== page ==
I discovered, in composing this post, that I have just learned why I don't bike or swim right, either.
What's the common thread here?
I wing it. There are better ways to do all three, and I envy people who "can," but they can because they've learned properly in the first place.
In the last several days I've made reference to playing the piano very well even though I don't read music well. Shirley commented on this and I feel the need to elaborate.
I don't read music well because I resisted, I refused to learn. I was stubborn. My ultra-musician mother tried to give me piano lessons starting when I was about 6, partly to debunk the myth that parents can't teach their own kids. The experiment served only to reveal the myth as truth, at least in our case. It didn't work for my mom to set piano-lesson time, specify assignments, and enforce practice time.
I practiced on my own. I practiced what I wanted to practice. I practiced by ear. My mother played the accompaniments for choral arrangements she was working on with her high-school kids (she morphed from a professional soloist into a school music teacher) and I listened and then played them myself. Yup, both hands, full chords and arpeggios, when I was 8, by ear. I had no interest in the little ditties in the Learn To Play books. I did learn enough to play the stupid beginners' pieces in the books, but I fought my lessons. I sassed. I sulked. I got dragged to the piano bench where I sat with my hands in my lap. I won. Eckstein got put away and I played Ol' Man River by ear. My mother gave up. My music-reading never went beyond the second book.
When I was about 11, we moved, and one of my mother's new friends was a piano teacher. They thought I might be happier with a neighbor than my mother as a teacher. It might have worked, but by then there was a new fly in the oatmeal: I couldn't see. I was hiding this because I didn't want to be a dork and wear glasses. I did learn the neighbor-lady's music, at home, on my own, squinting at one note at a time, with my eyes 3 inches from the music, the piano-room door closed for secrecy. I memorized them. Then I played the pieces for my teacher, she coached me on any rough spots and wrong notes, and she and my parents were pleased. When my teacher presented me with new music during a lesson, I refused to play it. I said I couldn't bear to play it without practice in her presence when I could learn it on my own and play the polished result next week.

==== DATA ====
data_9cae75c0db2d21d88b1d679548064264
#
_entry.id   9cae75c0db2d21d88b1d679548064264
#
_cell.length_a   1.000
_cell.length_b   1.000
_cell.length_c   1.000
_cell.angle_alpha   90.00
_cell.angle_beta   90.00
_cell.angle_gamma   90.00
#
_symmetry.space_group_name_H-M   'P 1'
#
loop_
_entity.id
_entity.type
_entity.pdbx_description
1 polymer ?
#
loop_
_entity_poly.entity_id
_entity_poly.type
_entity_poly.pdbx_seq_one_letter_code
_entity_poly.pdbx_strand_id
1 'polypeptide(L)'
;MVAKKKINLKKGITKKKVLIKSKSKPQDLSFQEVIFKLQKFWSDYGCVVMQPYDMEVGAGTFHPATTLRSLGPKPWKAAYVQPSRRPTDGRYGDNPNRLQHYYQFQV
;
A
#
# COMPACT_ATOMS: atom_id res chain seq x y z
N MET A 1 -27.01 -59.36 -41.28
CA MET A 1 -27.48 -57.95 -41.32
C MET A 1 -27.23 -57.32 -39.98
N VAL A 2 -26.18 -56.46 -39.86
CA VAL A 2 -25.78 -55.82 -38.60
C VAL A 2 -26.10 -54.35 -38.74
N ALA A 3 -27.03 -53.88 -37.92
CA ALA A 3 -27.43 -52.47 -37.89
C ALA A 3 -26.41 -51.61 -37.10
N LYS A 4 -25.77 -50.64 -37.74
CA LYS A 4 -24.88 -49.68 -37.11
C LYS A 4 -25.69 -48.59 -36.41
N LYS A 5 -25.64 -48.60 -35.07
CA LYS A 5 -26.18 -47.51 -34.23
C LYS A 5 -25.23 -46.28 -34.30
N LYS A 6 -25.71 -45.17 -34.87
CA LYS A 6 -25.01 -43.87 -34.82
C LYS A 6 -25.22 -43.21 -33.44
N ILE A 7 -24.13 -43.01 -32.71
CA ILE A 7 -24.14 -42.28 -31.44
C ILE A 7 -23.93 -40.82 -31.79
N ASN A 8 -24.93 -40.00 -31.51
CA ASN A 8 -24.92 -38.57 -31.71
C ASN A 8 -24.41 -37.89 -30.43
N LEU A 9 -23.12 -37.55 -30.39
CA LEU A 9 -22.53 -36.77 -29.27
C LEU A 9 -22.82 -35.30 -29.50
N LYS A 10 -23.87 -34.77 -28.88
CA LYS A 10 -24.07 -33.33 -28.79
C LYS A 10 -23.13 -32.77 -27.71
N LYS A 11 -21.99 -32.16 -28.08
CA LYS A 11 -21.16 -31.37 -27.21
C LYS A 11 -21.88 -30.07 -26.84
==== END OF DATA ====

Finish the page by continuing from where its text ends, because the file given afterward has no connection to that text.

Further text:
For a while it worked. But she was suspicious. One day she insisted I take a stab at a simple new piece. I swallowed. I sat. I said I didn't want to take lessons anymore, I was making more progress on my own. I'm quitting. My teacher had been watching me stumble around obstacles other than sheet music and she told my parents she thought I couldn't see.
I was busted. I went to the eye doctor. I got glasses. I refused to wear them, until one day, trying them by myself where no one could watch, I discovered I could see individual leaves on trees and the mortar lines between bricks.
So now I could see. I still refused piano lessons, having hated both go-arounds with them. I learned by myself. I still read one note at a time, though, as I'd been doing for years. I learned the accomaniment to "The Swan," the Schubert and Bach/Gunod "Ave Maria"s, and played them along with my mother's cello. She and my dad (also a professional musician, a trumpet player with Vaughn Monroe back in the Big Band Era) said I played as artistically, sensitively, and generally beautifully as any pianist they'd ever heard. I listened to what I heard coming from my piano and I knew that they were right. I'd heard plenty of music and musicians in my environment and I knew that what I was playing was outstanding. They didn't push about the lessons anymore. I was doing it on my own. One note at a time, but once I went through a piece of music a couple dozen times, I had it memorized, and could really start to lean into it. "Moonlight Sonata" took me a month to crawl through and a summmer to perfect.